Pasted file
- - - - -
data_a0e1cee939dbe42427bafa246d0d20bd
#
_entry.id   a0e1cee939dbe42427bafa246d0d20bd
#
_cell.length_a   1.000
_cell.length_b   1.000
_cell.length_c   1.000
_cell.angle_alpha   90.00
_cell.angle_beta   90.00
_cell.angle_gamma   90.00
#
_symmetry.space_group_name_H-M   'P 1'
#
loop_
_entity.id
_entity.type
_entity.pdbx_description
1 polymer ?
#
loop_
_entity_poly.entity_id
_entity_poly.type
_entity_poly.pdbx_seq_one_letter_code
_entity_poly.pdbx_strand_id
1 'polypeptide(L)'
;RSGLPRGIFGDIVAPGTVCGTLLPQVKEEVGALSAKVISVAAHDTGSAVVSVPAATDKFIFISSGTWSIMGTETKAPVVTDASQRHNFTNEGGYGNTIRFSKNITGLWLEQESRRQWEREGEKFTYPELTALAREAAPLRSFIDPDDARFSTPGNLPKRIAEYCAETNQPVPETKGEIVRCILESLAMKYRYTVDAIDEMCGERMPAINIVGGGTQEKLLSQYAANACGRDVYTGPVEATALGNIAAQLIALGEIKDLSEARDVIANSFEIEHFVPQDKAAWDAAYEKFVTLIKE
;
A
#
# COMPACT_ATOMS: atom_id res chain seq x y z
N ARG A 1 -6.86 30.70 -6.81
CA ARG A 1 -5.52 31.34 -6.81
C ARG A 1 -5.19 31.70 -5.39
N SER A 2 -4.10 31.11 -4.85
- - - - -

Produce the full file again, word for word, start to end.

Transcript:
data_a0e1cee939dbe42427bafa246d0d20bd
#
_entry.id   a0e1cee939dbe42427bafa246d0d20bd
#
_cell.length_a   1.000
_cell.length_b   1.000
_cell.length_c   1.000
_cell.angle_alpha   90.00
_cell.angle_beta   90.00
_cell.angle_gamma   90.00
#
_symmetry.space_group_name_H-M   'P 1'
#
loop_
_entity.id
_entity.type
_entity.pdbx_description
1 polymer ?
#
loop_
_entity_poly.entity_id
_entity_poly.type
_entity_poly.pdbx_seq_one_letter_code
_entity_poly.pdbx_strand_id
1 'polypeptide(L)'
;RSGLPRGIFGDIVAPGTVCGTLLPQVKEEVGALSAKVISVAAHDTGSAVVSVPAATDKFIFISSGTWSIMGTETKAPVVTDASQRHNFTNEGGYGNTIRFSKNITGLWLEQESRRQWEREGEKFTYPELTALAREAAPLRSFIDPDDARFSTPGNLPKRIAEYCAETNQPVPETKGEIVRCILESLAMKYRYTVDAIDEMCGERMPAINIVGGGTQEKLLSQYAANACGRDVYTGPVEATALGNIAAQLIALGEIKDLSEARDVIANSFEIEHFVPQDKAAWDAAYEKFVTLIKE
;
A
#
# COMPACT_ATOMS: atom_id res chain seq x y z
N ARG A 1 -6.86 30.70 -6.81
CA ARG A 1 -5.52 31.34 -6.81
C ARG A 1 -5.19 31.70 -5.39
N SER A 2 -4.10 31.11 -4.85